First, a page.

Saturday, March 29, 2008:  We got hit guys. Harrison has his spark back, but he has this horrible cough. It seems to vary between the dry asthma cough & the wet one, so we are doing both Albuterol nebulizer treatments & regular cough medicine. If this is still going on by Monday or Tuesday, I'm going to err on the side of caution and take both him and Autumn in. I'll probably call the pulmonologist (sp?) Monday anyway. A few weeks ago, Harrison switched from twice daily Qvar to Flovent, and I wonder if that has any effects that I should be aware of. He really hasn't had any problems with asthma lately, but I did have him use the inhaler two weeks ago when it was cold and dry and he wanted to shovel the snow. He's sleeping now, but only after I gave him the cough medicine.
        More worried about Autumn though. Yesterday (Friday), she used her cough machine SIX TIMES, and today we used it five--usually we only use it once as a precaution before bedtime to help clear her lungs before she sleeps. It won't hurt her, and she actually seems to feel better after we use it, but we have never used it that many times in one day. Something is going on, I'm sure, and I hope that we can stay on top of it and prevent it from snowballing into something serious. She is sleeping good too, and neither one of the kids is running a temperature, so I guess that is a positive sign. I got Autumn up in the stander this evening after her nap & a cough, so I know that she isn't feeling too bad. She ate like a little piggy at lunch, and even fed herself most of the food, which is a rarity. I'll probably wake her up for a cough before we go to bed, just in case.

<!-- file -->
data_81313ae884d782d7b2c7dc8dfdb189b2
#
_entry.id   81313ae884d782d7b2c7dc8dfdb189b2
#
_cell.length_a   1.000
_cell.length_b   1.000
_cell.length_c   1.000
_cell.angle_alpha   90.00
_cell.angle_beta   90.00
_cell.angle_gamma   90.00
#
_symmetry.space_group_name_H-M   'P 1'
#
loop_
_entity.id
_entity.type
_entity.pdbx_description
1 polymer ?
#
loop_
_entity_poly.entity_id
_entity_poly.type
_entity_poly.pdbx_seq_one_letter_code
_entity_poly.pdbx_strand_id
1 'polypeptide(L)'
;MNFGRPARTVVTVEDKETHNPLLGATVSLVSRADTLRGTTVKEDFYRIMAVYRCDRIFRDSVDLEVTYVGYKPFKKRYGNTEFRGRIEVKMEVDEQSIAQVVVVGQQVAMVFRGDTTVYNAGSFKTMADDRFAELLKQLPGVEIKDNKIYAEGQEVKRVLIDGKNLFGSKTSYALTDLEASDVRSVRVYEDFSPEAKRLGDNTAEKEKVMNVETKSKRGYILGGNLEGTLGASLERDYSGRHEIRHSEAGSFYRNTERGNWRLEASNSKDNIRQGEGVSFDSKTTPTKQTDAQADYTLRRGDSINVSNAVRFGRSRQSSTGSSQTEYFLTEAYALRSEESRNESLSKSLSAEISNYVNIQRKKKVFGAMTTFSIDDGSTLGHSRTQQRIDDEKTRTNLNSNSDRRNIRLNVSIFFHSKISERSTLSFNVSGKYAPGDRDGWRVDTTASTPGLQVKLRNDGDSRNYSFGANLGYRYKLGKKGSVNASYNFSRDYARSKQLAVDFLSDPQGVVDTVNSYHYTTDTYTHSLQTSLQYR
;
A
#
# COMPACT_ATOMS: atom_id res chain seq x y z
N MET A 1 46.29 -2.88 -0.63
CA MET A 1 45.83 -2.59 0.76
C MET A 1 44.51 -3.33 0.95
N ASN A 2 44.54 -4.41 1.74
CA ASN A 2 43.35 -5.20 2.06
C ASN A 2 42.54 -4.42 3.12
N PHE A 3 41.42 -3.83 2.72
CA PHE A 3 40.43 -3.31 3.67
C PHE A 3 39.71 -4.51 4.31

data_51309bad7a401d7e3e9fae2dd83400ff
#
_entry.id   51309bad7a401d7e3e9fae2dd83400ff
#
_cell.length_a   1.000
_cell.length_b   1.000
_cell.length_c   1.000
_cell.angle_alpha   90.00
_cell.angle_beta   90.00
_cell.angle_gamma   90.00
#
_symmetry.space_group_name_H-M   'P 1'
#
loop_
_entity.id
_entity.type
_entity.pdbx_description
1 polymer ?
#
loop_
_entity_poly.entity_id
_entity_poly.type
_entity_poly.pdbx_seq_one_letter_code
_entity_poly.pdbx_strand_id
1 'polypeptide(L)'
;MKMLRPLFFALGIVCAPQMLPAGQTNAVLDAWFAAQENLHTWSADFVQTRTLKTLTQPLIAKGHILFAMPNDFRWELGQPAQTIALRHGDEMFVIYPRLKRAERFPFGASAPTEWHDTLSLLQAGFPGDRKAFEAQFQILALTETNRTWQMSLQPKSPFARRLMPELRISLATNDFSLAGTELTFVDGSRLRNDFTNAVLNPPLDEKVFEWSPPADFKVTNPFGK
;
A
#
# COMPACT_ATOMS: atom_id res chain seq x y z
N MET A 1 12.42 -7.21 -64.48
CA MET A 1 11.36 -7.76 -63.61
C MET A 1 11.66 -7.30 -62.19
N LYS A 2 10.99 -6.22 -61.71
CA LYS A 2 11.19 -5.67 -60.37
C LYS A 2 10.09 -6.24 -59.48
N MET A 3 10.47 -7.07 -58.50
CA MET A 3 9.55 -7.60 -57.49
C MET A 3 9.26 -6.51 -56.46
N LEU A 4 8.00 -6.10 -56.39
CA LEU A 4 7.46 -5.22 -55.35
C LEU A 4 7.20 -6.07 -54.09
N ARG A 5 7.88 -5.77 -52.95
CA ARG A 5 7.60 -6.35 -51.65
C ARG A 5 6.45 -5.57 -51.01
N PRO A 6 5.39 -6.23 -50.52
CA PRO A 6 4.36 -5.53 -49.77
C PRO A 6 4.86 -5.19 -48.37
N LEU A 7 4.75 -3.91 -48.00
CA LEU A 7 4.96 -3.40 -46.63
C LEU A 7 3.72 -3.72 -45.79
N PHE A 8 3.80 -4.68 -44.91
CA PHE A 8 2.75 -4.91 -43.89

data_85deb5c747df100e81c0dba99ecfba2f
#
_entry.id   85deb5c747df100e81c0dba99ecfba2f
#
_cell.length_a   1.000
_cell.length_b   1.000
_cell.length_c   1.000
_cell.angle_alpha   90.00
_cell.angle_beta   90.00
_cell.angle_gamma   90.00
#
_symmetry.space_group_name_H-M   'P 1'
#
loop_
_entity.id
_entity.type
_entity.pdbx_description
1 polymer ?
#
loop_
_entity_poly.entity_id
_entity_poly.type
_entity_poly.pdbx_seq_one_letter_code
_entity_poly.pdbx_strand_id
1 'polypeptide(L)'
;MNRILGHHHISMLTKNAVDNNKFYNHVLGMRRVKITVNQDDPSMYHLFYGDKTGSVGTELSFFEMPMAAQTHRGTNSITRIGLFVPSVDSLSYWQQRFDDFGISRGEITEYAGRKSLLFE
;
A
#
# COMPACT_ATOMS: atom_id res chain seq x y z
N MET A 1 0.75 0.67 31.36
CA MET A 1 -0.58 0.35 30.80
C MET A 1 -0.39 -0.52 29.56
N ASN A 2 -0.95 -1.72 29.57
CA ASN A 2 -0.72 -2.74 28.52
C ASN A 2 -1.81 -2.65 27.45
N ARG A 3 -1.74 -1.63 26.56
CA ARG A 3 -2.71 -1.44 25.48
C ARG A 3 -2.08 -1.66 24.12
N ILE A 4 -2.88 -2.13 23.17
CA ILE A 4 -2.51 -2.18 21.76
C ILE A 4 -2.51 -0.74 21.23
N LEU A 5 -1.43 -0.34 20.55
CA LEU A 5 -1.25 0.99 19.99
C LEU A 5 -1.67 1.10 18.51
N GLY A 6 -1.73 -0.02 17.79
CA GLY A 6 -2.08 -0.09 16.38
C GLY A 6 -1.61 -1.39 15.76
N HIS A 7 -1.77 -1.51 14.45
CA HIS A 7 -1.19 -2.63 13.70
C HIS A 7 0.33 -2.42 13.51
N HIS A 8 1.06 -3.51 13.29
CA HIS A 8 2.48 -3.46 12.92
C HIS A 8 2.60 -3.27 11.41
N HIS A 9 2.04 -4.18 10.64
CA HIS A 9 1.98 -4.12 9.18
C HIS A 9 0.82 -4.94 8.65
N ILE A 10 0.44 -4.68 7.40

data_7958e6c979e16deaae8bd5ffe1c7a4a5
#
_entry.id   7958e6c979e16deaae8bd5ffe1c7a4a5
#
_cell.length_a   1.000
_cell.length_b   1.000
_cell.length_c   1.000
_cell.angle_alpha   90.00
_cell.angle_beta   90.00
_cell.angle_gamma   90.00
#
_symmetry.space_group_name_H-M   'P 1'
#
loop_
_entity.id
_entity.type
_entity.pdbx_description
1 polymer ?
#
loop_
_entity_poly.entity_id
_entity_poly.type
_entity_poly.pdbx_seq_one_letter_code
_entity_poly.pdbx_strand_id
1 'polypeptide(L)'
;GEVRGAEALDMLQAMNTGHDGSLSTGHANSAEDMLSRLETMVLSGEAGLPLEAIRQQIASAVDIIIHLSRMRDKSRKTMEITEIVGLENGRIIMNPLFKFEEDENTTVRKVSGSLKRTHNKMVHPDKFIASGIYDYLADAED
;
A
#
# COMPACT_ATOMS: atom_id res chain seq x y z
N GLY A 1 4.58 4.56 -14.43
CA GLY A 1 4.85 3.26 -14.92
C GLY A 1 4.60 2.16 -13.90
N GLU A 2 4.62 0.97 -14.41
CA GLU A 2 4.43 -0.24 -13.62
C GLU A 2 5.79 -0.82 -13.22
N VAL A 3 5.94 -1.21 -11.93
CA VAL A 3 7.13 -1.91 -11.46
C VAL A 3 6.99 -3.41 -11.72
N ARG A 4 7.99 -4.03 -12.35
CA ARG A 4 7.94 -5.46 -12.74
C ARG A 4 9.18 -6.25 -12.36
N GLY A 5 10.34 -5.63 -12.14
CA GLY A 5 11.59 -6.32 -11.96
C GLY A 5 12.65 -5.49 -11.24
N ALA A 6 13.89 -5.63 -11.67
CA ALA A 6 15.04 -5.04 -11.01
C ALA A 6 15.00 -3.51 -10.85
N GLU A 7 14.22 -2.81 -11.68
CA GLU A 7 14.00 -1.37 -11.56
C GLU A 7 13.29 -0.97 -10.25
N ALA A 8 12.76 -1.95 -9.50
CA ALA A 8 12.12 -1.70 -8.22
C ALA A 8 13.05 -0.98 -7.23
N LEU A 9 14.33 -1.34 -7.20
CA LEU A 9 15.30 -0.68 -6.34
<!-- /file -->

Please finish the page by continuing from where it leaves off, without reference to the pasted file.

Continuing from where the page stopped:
I'm really disappointed because we are going to have to miss the bowling party that our friends are having for their son's fourth birthday. Andrew has muscular dystropy too (although not SMA), and uses the same chair as Autumn. They go to the same preschool, and play really well together. Andrew's mom and I have become good friends, and I really feel great knowing someone else that I can bounce ideas off of.
        Oh yeah--Aaron seems to be fine, I just have a slightly scratchy throat, but Brian feels a bit 'off' too. Sigh. Still, I can't complain too much. All things considered, we have been EXTREMELY healthy and very happy.

Friday, March 28, 2008:  Well, I guess that Harrison has his first winter cold--surprisingly in spring. Yesterday was pretty rough for him, and all he did was lay around the house and sleep (he's on winter break, thankfully, so he isn't missing any school). He went to bed before 6:00, and slept all night, but did need a dose of cough medicine around 9:30 or so. This isn't the 'asthma cough' that we're used to, but the sick wet cough.